We are all familiar with the story, even Atheists and sceptics know it too well and usually quote it when they want to tell us how wicked and unruly ‘our non-existence’ God is.
If Ananias and Sapphira were killed by God, we would say it was because they dishonoured Peter and the Church. They also lied before God. But, is that the case? Does God kill? We know that many Pastors and members have equally lied about money before God, some have asked us to sow a thousand dollars to unlock the windows of heaven but none of them dropped dead!
We have all at some point lied before God and we should be as good as dead if that is how God deals with those who lie. As much as God wants us to live an honest and truthful life, he doesn’t strike us dead. The reason is simple; God is consistent with his character, he doesn’t kill, he gives life.
Jesus said in John 10:10:
“The thief’s purpose is to steal and kill and destroy. My purpose is to give them a rich and satisfying life.”
Jesus isn’t the thief. Jesus wants you to have a rich and satisfying life.
We also know that the character of God is summed up in Jesus and anything we can’t find in Jesus shouldn’t be attributed to God. The Bible tells us in Hebrews 1:3
“The Son is the radiance of God’s glory and the exact representation of his being, sustaining all things by his powerful word. After he had provided purification for sins, he sat down at the right hand of the Majesty in heaven.”
What this means is that if we want to understand God better, we look at Jesus. There is the nature of God; that is, the natural state of God, we can’t see his exact nature in the Old Testament, we can only see it in Jesus. Jesus isn’t merely a representation of God but the exact representation. In other words, Jesus is the complete representation of God.
Now, looking at God in Jesus, would we still say God killed the duo? That would be a gross contradiction of God’s word and the character of Jesus. God can’t be the thief who is good at killing and destroying, he only gives life and life to its peak!
What killed them wasn’t because they despised Peter, or because they lied before God. Jesus was despised, the ministry has always exposed men who are given to it to insults and despise. Countless times, believers have lied to their Pastors and countless times Pastors have lied to believers but they don’t fall and die. The Church would have been nicknamed “the land of death” if that was the case.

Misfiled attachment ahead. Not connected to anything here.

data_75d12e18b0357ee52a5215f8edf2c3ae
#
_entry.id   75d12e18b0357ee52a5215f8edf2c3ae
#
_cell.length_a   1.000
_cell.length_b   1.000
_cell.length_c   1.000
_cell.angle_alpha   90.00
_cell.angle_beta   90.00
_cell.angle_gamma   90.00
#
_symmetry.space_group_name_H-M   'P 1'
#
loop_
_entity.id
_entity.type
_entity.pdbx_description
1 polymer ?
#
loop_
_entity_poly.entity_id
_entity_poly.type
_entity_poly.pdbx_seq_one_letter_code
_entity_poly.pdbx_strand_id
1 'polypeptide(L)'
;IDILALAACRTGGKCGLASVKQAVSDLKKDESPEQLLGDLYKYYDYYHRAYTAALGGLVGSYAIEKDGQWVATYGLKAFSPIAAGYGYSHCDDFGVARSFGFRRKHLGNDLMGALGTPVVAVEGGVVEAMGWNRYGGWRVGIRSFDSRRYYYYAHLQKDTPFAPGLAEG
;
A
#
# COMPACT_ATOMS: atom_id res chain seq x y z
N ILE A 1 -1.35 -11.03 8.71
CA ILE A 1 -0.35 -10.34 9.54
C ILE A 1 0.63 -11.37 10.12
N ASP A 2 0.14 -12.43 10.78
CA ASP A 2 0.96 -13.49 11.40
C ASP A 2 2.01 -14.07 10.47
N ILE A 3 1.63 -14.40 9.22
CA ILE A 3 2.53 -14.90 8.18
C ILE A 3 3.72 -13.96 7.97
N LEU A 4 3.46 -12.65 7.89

There is only one instance of such in the entire New Testament and therefore we cannot build a doctrine on that. If God goes about killing people, I would be afraid to invite people to Church meetings because I’d be scared they may drop dead.
Nowhere in the Bible have we been promised that we will do ministry without people hurling insults at us or lying to us. So, while we encourage believers to honour those who labour in the word, Ananias and Saphira’s case isn’t valid for this discourse. For the reason that the Bible clearly shows us the character of God, of which the death of the two doesn’t come in, we can investigate other reasons for their death but leave Jesus and his words out of it.
Like I noted earlier, we all have disrespected God, we all have disrespected ministers of God including those who are in the government but we haven’t been struck dead. God does not kill, Jesus didn’t, the Apostles didn’t and the gospel doesn’t minister death to believers and unbelievers.
The same Jesus who said “I have come that they may have life…” couldn’t have been the one who killed the duo. The Bible didn’t say God killed them, the Bible says “they fell and died”.
Let’s see that portion of the Bible bearing the rest of the New Testament in mind. Let’s read:
“As soon as Ananias heard these words, he fell to the floor and died. Everyone who heard about it was terrified.” Acts 5:5
“How could you conspire to test the Spirit of the Lord? Listen! The feet of the men who buried your husband are at the door, and they will carry you out also.” Act 5:9